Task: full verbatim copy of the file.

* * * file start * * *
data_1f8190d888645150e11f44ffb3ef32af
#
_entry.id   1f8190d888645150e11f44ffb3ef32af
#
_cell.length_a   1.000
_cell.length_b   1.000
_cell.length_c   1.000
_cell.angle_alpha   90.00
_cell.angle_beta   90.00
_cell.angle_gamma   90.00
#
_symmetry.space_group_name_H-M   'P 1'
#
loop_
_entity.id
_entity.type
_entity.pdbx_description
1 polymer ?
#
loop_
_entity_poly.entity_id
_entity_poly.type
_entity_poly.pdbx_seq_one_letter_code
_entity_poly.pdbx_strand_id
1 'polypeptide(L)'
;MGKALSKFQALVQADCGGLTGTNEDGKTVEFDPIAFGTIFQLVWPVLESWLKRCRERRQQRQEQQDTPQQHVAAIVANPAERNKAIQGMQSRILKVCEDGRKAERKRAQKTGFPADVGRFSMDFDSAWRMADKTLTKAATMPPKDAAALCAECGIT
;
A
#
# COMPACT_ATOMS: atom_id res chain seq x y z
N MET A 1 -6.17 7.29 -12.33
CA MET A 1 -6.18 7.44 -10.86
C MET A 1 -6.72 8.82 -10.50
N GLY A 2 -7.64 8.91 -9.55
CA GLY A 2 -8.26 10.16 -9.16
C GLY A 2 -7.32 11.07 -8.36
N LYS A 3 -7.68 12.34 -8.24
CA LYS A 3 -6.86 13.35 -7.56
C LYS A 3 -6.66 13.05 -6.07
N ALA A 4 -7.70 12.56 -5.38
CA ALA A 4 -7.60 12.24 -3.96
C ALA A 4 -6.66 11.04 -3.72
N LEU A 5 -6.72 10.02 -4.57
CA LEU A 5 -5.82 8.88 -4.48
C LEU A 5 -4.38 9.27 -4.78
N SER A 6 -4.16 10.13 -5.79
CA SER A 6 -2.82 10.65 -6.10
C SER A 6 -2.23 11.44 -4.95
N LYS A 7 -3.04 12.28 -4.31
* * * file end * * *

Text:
data_1f8190d888645150e11f44ffb3ef32af
#
_entry.id   1f8190d888645150e11f44ffb3ef32af
#
_cell.length_a   1.000
_cell.length_b   1.000
_cell.length_c   1.000
_cell.angle_alpha   90.00
_cell.angle_beta   90.00
_cell.angle_gamma   90.00
#
_symmetry.space_group_name_H-M   'P 1'
#
loop_
_entity.id
_entity.type
_entity.pdbx_description
1 polymer ?
#
loop_
_entity_poly.entity_id
_entity_poly.type
_entity_poly.pdbx_seq_one_letter_code
_entity_poly.pdbx_strand_id
1 'polypeptide(L)'
;MGKALSKFQALVQADCGGLTGTNEDGKTVEFDPIAFGTIFQLVWPVLESWLKRCRERRQQRQEQQDTPQQHVAAIVANPAERNKAIQGMQSRILKVCEDGRKAERKRAQKTGFPADVGRFSMDFDSAWRMADKTLTKAATMPPKDAAALCAECGIT
;
A
#
# COMPACT_ATOMS: atom_id res chain seq x y z
N MET A 1 -6.17 7.29 -12.33
CA MET A 1 -6.18 7.44 -10.86
C MET A 1 -6.72 8.82 -10.50
N GLY A 2 -7.64 8.91 -9.55
CA GLY A 2 -8.26 10.16 -9.16
C GLY A 2 -7.32 11.07 -8.36
N LYS A 3 -7.68 12.34 -8.24
CA LYS A 3 -6.86 13.35 -7.56
C LYS A 3 -6.66 13.05 -6.07
N ALA A 4 -7.70 12.56 -5.38
CA ALA A 4 -7.60 12.24 -3.96
C ALA A 4 -6.66 11.04 -3.72
N LEU A 5 -6.72 10.02 -4.57
CA LEU A 5 -5.82 8.88 -4.48
C LEU A 5 -4.38 9.27 -4.78
N SER A 6 -4.16 10.13 -5.79
CA SER A 6 -2.82 10.65 -6.10
C SER A 6 -2.23 11.44 -4.95
N LYS A 7 -3.04 12.28 -4.31